The American Federation of Government Employees is concerned about the tax on high-cost health care plans included in the legislation, but "strongly supports the bill, and we are urging House and Senate members to pass it," said Beth Moten, the union's legislative and political director.
The excise tax has been a sticking point for other federal employee unions, too. The original House legislation planned to pay for some of the costs of reform by levying a tax on so-called Cadillac plans. Many observers feared that by the time the law went into effect, the cost of many plans in the Federal Employees Health Benefits Program would have risen to the level at which they would be subject to the tax. In the House, lawmakers succeeded in stripping the tax from reform legislation. The Senate added it back in.
The final version of the bill delays implementation of the tax from 2013 to 2018, and will only tax plans that cost $10,200 or more for individuals and $27,500 or more for families. And those figures could rise if the per-person cost of coverage under FEHBP's Blue Cross Blue Shield plan increases at a higher rate than inflation by the time the tax is scheduled to go into effect.
Moten said the tax was not a deal breaker for AFGE.
"We believe the excise tax is unfair to middle income Americans, but the delay in its effective date is an improvement over the original Senate bill," she said. "We'll keep working on this as we go forward."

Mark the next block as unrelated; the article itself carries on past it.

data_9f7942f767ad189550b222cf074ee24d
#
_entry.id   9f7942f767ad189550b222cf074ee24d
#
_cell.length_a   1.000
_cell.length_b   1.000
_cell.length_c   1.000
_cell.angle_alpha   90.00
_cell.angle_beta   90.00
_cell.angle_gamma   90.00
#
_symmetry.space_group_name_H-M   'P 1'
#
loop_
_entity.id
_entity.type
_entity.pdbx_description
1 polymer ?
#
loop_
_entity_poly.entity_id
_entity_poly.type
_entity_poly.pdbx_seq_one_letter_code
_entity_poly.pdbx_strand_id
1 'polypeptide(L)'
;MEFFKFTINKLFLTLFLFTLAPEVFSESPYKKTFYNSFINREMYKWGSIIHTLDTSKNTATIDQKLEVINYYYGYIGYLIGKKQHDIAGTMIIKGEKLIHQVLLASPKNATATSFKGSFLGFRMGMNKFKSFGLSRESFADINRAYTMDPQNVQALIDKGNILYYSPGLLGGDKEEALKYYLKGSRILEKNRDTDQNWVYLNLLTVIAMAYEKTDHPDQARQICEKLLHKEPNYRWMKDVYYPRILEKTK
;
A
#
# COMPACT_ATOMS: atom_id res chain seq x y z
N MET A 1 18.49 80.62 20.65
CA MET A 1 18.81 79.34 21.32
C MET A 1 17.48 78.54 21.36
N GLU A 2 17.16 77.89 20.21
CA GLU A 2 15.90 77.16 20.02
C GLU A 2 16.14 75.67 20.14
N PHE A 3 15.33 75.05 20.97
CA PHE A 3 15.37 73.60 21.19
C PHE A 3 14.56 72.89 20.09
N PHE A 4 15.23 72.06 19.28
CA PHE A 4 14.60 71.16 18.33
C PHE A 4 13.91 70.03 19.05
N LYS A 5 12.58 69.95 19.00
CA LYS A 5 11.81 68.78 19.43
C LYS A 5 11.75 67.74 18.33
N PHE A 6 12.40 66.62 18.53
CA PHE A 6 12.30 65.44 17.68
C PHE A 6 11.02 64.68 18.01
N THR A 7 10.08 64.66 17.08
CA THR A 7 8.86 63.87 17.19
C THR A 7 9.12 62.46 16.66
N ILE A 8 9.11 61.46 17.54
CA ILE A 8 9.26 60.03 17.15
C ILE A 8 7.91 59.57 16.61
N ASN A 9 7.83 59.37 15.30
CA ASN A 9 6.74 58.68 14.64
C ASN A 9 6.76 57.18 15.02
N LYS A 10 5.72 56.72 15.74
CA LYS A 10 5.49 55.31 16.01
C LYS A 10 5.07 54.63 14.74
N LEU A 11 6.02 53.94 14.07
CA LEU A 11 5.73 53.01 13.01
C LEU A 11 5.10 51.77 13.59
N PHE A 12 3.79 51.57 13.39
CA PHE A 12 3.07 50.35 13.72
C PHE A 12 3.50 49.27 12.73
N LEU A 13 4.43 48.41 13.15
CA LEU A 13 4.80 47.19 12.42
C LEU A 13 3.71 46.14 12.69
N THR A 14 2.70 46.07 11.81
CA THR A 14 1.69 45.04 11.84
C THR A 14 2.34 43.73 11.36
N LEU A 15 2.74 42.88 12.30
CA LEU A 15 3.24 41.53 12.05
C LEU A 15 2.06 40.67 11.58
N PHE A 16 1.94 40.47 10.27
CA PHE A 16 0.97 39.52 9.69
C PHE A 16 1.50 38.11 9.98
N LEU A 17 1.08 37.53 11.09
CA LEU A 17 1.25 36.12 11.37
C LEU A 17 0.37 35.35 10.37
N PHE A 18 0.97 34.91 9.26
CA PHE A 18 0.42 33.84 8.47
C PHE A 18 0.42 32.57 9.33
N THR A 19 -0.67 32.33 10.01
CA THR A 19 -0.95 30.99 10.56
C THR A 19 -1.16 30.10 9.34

The National Active and Retired Federal Employees Association cautioned in a briefing to its members that the formula left substantial uncertainty about when the tax might hit federal workers, and what impact it might ultimately have on their coverage.
"Carriers would likely pass the cost of the tax on to insured persons in increased premiums," the association warned.
But like AFGE, NARFE said it would work to improve the legislation whether in technical fixes or additional bills after the fact. One immediate recommendation, the association said, was to make it clear that FEHBP carriers will be required to cover enrollees' nondependent children until they turn 26. The reconciliation legislation is unclear on that point, the association said.
The bill is "far from great, but it is also better than the status quo," said Matt Biggs, legislative director of the International Federation of Professional and Technical Engineers.
Biggs' union has consistently supported a proposal that would eliminate private health insurance and cover all Americans through a single, national insurance program. The legislation the House is considering this weekend takes a significantly different approach. It mandates that Americans purchase insurance coverage and establishes competitive exchanges to give them options if they do not enroll in health plans through their employers. The bill would provide subsidies for lower-income Americans to purchase coverage.
Some employee groups, such as the Federal Managers Association and the National Treasury Employees Union, still are studying the massive bill.
"We are continuing to review this to assess its potential impact," said NTEU President Colleen Kelley.